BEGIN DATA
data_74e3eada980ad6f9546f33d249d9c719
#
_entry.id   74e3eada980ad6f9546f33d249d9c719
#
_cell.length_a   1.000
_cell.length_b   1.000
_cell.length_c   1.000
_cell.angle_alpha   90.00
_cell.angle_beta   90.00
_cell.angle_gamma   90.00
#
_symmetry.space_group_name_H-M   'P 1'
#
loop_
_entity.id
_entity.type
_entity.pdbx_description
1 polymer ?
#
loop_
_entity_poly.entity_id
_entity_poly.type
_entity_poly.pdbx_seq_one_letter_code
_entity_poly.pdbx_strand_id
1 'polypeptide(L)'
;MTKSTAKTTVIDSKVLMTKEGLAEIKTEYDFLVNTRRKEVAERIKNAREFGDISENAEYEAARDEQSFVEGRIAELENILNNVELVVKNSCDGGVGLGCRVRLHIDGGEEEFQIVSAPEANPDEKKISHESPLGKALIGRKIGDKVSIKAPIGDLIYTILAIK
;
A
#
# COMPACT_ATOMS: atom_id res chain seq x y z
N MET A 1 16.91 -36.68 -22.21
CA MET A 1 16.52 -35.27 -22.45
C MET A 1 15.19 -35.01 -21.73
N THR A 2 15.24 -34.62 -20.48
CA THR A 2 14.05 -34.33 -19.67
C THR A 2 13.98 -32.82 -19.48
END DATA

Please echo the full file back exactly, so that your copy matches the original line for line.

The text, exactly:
data_74e3eada980ad6f9546f33d249d9c719
#
_entry.id   74e3eada980ad6f9546f33d249d9c719
#
_cell.length_a   1.000
_cell.length_b   1.000
_cell.length_c   1.000
_cell.angle_alpha   90.00
_cell.angle_beta   90.00
_cell.angle_gamma   90.00
#
_symmetry.space_group_name_H-M   'P 1'
#
loop_
_entity.id
_entity.type
_entity.pdbx_description
1 polymer ?
#
loop_
_entity_poly.entity_id
_entity_poly.type
_entity_poly.pdbx_seq_one_letter_code
_entity_poly.pdbx_strand_id
1 'polypeptide(L)'
;MTKSTAKTTVIDSKVLMTKEGLAEIKTEYDFLVNTRRKEVAERIKNAREFGDISENAEYEAARDEQSFVEGRIAELENILNNVELVVKNSCDGGVGLGCRVRLHIDGGEEEFQIVSAPEANPDEKKISHESPLGKALIGRKIGDKVSIKAPIGDLIYTILAIK
;
A
#
# COMPACT_ATOMS: atom_id res chain seq x y z
N MET A 1 16.91 -36.68 -22.21
CA MET A 1 16.52 -35.27 -22.45
C MET A 1 15.19 -35.01 -21.73
N THR A 2 15.24 -34.62 -20.48
CA THR A 2 14.05 -34.33 -19.67
C THR A 2 13.98 -32.82 -19.48